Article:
So we've shown that it is onto, a homomorphism, and that ker(phi) = H. THAT'S IT, RIGHT!?
It means the Kernel can have the matrix you described as an element.
The kernel is a set containing matricies from your group G. The kernel is not a matrix.
If you take out one of the matricies in the set we call the Kernel, It has the property that under the mapping it becomes 0 (the real number)
So basically we pick up all the matricies in our group G which under the mapping defined, go to 0, then we throw all these elements into a set and call it the kernel.
You got it backwards, Phi is said to map G onto H if for each element y in H, there exists an element x in G with Phi(x) = y.
Basically its saying, no matter which element you pick up in H, i can always find an element in G which maps to that said element. So there can be no element in H which is not hit by some element in G. So G hits every element in H. Thus G is onto H
Thank you, thank you, thank you so much! You have a way of explaining things. Wish I hadn't waited so long to have someone explain everything so thorough. You are awesome. Hey, I'm willing to give you my first born (if I ever have one) to repay my debt! Thanks!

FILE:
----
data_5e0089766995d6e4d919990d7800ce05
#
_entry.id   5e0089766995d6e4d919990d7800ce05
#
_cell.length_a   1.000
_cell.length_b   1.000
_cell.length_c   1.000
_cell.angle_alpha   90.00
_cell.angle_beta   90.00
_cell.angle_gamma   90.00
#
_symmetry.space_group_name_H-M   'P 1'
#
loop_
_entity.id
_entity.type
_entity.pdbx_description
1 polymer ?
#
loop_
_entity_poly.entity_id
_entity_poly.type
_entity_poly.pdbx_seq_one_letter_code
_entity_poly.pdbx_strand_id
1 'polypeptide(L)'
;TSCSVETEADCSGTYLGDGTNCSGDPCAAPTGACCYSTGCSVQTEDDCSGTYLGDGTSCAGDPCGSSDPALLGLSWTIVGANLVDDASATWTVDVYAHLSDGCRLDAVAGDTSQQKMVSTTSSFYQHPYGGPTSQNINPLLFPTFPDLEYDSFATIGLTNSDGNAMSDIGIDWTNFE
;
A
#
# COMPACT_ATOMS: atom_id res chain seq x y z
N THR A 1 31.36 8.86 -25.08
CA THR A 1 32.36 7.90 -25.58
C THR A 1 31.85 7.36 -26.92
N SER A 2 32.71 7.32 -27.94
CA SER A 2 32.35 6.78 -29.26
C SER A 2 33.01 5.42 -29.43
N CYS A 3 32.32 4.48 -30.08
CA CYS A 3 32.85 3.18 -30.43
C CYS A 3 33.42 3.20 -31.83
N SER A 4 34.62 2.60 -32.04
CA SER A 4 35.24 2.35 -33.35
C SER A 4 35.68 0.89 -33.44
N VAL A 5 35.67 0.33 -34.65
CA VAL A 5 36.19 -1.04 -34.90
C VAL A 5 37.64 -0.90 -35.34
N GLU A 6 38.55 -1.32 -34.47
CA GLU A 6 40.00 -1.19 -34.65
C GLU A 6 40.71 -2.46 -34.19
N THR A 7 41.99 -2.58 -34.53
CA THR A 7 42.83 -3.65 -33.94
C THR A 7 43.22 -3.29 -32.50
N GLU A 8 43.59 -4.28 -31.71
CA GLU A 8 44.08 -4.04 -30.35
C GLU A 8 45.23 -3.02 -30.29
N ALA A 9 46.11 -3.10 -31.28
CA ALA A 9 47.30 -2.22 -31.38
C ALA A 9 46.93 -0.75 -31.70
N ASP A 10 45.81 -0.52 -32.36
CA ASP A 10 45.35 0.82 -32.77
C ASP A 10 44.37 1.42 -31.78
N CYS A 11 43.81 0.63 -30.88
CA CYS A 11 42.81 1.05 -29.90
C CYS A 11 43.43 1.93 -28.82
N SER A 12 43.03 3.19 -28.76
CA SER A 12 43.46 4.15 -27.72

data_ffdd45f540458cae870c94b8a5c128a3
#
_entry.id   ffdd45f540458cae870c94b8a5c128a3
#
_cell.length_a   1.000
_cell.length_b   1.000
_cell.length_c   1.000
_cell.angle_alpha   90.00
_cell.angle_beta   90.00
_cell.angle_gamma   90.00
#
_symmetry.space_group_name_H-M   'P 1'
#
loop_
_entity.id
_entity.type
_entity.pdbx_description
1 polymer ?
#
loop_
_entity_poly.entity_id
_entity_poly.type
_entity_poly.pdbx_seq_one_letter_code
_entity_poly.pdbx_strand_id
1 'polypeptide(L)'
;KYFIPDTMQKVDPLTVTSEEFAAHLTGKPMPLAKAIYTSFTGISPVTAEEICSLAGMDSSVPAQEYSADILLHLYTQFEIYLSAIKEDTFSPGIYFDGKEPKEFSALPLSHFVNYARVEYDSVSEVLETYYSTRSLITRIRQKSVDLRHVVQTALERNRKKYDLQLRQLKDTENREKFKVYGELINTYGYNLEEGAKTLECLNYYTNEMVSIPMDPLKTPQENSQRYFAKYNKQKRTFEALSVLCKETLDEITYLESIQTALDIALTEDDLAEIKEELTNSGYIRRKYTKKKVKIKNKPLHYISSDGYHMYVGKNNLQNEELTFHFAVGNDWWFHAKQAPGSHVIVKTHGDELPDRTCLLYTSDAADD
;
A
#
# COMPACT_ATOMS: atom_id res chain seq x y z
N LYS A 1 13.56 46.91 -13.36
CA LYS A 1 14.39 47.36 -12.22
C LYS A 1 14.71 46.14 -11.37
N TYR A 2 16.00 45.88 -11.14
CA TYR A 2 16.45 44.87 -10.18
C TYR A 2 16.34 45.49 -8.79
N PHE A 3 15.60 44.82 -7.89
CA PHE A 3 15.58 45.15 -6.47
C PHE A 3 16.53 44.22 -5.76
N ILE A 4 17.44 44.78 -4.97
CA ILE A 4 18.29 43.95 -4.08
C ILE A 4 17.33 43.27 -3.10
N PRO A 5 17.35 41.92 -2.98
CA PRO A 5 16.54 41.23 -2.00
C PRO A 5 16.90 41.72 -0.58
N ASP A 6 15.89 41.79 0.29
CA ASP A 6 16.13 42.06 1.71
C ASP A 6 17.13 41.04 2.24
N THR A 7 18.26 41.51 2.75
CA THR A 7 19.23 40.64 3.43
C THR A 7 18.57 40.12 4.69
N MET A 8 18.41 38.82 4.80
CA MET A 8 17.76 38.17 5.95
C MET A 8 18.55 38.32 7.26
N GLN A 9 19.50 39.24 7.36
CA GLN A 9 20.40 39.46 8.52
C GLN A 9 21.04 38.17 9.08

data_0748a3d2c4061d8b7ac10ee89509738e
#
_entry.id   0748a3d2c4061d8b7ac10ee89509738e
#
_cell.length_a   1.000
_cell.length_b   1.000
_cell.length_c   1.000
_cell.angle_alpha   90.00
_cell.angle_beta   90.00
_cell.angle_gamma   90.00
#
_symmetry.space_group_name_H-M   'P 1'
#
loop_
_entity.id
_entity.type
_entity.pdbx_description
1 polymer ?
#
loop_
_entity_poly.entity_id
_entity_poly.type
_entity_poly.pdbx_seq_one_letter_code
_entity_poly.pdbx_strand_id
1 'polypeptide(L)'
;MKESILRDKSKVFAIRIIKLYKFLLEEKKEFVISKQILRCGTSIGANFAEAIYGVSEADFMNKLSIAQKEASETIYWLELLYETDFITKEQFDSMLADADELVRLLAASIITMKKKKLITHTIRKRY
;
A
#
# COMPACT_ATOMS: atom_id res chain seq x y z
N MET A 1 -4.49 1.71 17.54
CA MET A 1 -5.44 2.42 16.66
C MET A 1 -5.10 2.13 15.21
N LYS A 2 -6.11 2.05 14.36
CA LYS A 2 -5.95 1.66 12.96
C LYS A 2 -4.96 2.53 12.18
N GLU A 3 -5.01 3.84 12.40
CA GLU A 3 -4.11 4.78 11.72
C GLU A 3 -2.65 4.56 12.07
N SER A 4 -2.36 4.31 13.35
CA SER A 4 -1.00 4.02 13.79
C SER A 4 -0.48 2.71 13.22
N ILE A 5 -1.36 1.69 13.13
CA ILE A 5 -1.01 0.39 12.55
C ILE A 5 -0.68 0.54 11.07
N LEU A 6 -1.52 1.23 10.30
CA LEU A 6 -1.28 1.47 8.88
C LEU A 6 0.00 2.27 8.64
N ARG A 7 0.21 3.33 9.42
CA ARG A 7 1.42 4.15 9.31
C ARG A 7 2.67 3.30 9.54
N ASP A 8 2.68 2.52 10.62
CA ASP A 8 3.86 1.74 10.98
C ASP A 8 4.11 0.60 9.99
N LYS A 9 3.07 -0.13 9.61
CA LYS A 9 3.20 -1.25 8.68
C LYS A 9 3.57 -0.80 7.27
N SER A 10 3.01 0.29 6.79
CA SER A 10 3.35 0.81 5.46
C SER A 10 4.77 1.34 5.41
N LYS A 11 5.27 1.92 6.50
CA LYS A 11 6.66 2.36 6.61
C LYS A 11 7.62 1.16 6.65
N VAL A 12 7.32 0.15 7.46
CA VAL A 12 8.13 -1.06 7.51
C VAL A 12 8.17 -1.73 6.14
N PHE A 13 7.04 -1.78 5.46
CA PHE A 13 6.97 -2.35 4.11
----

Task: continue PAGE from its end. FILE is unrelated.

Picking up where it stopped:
Do you mind me bugging you a bit more?
EDIT: I don't need to write that it is onto in a fancy way? Just saying it in layman's terms? Would that get my point across?
Not sure what fancy way is. Just say, here look, You say, give me any element in the real numbers, call it x. Now i say, look i'll take the same x you gave me (just a real number) and i'll use it as a component in my matrix, i certainly have the matrix in my group G (Yes?) Then . There you go i found a matrix, an element, in my group which maps to the element you gave me.